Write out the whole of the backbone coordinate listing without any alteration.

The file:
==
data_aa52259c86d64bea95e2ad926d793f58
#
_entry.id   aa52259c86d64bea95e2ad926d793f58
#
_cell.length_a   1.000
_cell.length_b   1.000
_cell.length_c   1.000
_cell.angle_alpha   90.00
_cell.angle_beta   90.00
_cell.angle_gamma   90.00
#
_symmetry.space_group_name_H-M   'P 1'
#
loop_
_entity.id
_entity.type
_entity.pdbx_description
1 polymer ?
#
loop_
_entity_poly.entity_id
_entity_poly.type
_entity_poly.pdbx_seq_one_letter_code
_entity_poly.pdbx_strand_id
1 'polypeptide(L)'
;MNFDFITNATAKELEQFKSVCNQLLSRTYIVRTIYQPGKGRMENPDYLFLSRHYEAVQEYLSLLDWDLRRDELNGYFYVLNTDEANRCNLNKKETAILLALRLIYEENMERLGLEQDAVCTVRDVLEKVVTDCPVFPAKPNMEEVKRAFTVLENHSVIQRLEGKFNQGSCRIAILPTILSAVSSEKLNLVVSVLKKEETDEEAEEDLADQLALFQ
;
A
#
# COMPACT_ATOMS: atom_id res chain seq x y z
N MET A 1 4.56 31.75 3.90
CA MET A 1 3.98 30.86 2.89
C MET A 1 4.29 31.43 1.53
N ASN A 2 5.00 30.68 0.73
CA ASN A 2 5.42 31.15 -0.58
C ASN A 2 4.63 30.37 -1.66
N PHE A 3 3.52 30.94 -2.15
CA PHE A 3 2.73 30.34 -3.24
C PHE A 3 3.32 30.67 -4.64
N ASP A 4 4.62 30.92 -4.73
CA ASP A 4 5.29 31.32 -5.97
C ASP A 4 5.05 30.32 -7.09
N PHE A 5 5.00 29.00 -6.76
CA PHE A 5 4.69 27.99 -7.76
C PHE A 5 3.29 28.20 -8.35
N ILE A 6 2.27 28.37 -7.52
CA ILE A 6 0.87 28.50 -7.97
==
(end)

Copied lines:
data_aa52259c86d64bea95e2ad926d793f58
#
_entry.id   aa52259c86d64bea95e2ad926d793f58
#
_cell.length_a   1.000
_cell.length_b   1.000
_cell.length_c   1.000
_cell.angle_alpha   90.00
_cell.angle_beta   90.00
_cell.angle_gamma   90.00
#
_symmetry.space_group_name_H-M   'P 1'
#
loop_
_entity.id
_entity.type
_entity.pdbx_description
1 polymer ?
#
loop_
_entity_poly.entity_id
_entity_poly.type
_entity_poly.pdbx_seq_one_letter_code
_entity_poly.pdbx_strand_id
1 'polypeptide(L)'
;MNFDFITNATAKELEQFKSVCNQLLSRTYIVRTIYQPGKGRMENPDYLFLSRHYEAVQEYLSLLDWDLRRDELNGYFYVLNTDEANRCNLNKKETAILLALRLIYEENMERLGLEQDAVCTVRDVLEKVVTDCPVFPAKPNMEEVKRAFTVLENHSVIQRLEGKFNQGSCRIAILPTILSAVSSEKLNLVVSVLKKEETDEEAEEDLADQLALFQ
;
A
#
# COMPACT_ATOMS: atom_id res chain seq x y z
N MET A 1 4.56 31.75 3.90
CA MET A 1 3.98 30.86 2.89
C MET A 1 4.29 31.43 1.53
N ASN A 2 5.00 30.68 0.73
CA ASN A 2 5.42 31.15 -0.58
C ASN A 2 4.63 30.37 -1.66
N PHE A 3 3.52 30.94 -2.15
CA PHE A 3 2.73 30.34 -3.24
C PHE A 3 3.32 30.67 -4.64
N ASP A 4 4.62 30.92 -4.73
CA ASP A 4 5.29 31.32 -5.97
C ASP A 4 5.05 30.32 -7.09
N PHE A 5 5.00 29.00 -6.76
CA PHE A 5 4.69 27.99 -7.76
C PHE A 5 3.29 28.20 -8.35
N ILE A 6 2.27 28.37 -7.52
CA ILE A 6 0.87 28.50 -7.97